1. Tell us about yourself--full-time writer? fiction-non-fiction? both?
I am retired, and now a part-time writer. My first soft-cover book was non-fiction, but I am attempting a science fiction novel. This is proving to be a tad more difficult. I have two other non-fiction books in process. While not writing full-time, the percentage of time spent writing is getting larger by the day. I have done a lot of technical and management writing over the course of two careers, material that people had to read. Now, I am faced with the challenge of writing books that people will want to read; a different kettle of fish, to be sure.
2. What led you to self-publish? had you tried the traditional way first?
I self-published for expediency. My first book is a collection of life vignettes, most humorous. They were encouraged by my wife and two daughters to document my stories for my grandchildren and posterity, not necessarily as a book. Most of the stories were written as assignments in a seminar conducted by a local Pulitzer Prize-winning writer and journalist. When he, and members of the seminar, chuckled naturally when reading these stories during critique sessions, I decided to assemble them as a book for others to enjoy. Going from a collection of stories to a self-published book taught me a lot: editing, Library of Congress number, ISBNs, bar code on the outside back cover, front cover design, font, color of paper, margins, size, and the like. I self-published to put the books into the hands of many family members and friends in a reasonable length of time, rather than wait for the traditional publishing process to take root, if at all. I am keeping the door open to traditional publishing, including electronic publishing, which may not be considered traditional (e.g., Amazon / Kindle).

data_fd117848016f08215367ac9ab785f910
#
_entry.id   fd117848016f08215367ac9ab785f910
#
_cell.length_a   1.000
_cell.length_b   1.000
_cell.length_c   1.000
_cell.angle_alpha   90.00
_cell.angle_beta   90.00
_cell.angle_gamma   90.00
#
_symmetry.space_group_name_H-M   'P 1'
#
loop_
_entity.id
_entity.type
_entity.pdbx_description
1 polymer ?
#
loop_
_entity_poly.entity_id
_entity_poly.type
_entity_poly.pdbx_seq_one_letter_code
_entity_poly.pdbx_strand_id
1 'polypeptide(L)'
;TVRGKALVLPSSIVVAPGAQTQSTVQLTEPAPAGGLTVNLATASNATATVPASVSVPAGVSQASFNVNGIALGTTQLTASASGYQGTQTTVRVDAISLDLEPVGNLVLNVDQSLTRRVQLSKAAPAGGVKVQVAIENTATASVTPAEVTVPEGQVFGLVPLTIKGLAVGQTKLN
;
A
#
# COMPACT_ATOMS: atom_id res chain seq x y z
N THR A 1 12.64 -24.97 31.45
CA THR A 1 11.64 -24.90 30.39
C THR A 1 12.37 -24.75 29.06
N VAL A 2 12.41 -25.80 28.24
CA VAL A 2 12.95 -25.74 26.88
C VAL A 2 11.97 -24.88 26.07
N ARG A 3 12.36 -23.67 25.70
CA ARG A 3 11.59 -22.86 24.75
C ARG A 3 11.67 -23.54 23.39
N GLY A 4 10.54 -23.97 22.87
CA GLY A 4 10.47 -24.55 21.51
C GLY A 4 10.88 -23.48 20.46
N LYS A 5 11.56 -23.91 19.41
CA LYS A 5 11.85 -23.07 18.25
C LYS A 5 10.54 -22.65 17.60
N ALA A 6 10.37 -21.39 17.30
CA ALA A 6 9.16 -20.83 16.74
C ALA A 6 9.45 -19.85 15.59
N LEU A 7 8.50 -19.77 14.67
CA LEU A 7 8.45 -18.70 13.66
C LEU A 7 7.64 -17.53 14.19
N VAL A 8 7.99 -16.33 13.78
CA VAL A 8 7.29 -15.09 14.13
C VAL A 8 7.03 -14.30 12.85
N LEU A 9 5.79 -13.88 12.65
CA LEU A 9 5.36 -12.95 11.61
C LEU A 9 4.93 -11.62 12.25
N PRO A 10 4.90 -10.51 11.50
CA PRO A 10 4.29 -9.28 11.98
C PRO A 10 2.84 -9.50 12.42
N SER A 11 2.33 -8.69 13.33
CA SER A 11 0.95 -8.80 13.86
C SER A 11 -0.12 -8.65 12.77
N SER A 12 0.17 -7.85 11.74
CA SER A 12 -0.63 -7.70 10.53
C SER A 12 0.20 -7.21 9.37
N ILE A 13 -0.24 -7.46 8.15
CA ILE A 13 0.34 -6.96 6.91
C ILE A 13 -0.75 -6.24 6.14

3. How hard has it been to bring your book into the marketplace? (or easy) costly?
It has been relatively difficult to bring the book into the market place, mostly because of the lack of knowledge on how to do this. I do not have an agent, but professional writers have advised me that I will need one to interface with the major publishers. My major cost was the cost of printing the book, 100 or so at a time. My profit margin is very thin. Publication costs can be reduced significantly through a large printing company, but the minimum order can be on the order of a 1,000 books, or so. That could take up a large corner of my den room, plus add the administrative headaches of distribution and accounting. I have distributed the book, on a consignment basis, to local book stores. The 40% cut to the store, reasonable as it is, makes such books sales a loss-leader for more lofty objectives (readings/signings and getting known). I have had a reading/signing session, which was certainly a learning experience.
4. Are you satisfied with your experiences?
I am very satisfied with my experiences, being they were learning experiences. I expect the traditional publishing route will be more frustrating, but that is how one learns. I expect rejections will be more than a few, realizing that publisher, and agents, will look at my books in the cold hard light of expected sales volume and profit potential.
5. What advice would you give others regarding book publishing?
I have no advice, yet, on the traditional route. However, I would suggest that new writers go through the entire process of self-publishing, complete with all the trappings of a published book. Expect to spend $1,000 to $2,000, most non-recoverable, to get the first batch into people’s hands, some being casual purchasers at a book store. Then solicit feedback, with the understanding that a published book makes the writer vulnerable to criticism from many corners. On the writing itself, my advice is to fear criticism not. Write as you would speak to someone over a cup of coffee (i.e., your voice), not as you think a successful writer should compose. When inspired to write, no matter the time of day or night, sit down and talk to your computer, maybe with a cup of coffee, and pay little attention to structure, grammar, and the like. That will come later. Let the thoughts flow, unrestricted. Then come back and reread, and reread, sifting through the core material, trimming here and there, changing adjectives in keeping with how you normally speak, deleting distracting material (even if you think it is beautiful sentence or paragraph), delete "dead" sentences that contribute nothing to the story line, and just take up space. Then, give a version to an independent editor, even if your spouse, but someone who tells it like it is, without bias (may a writing group).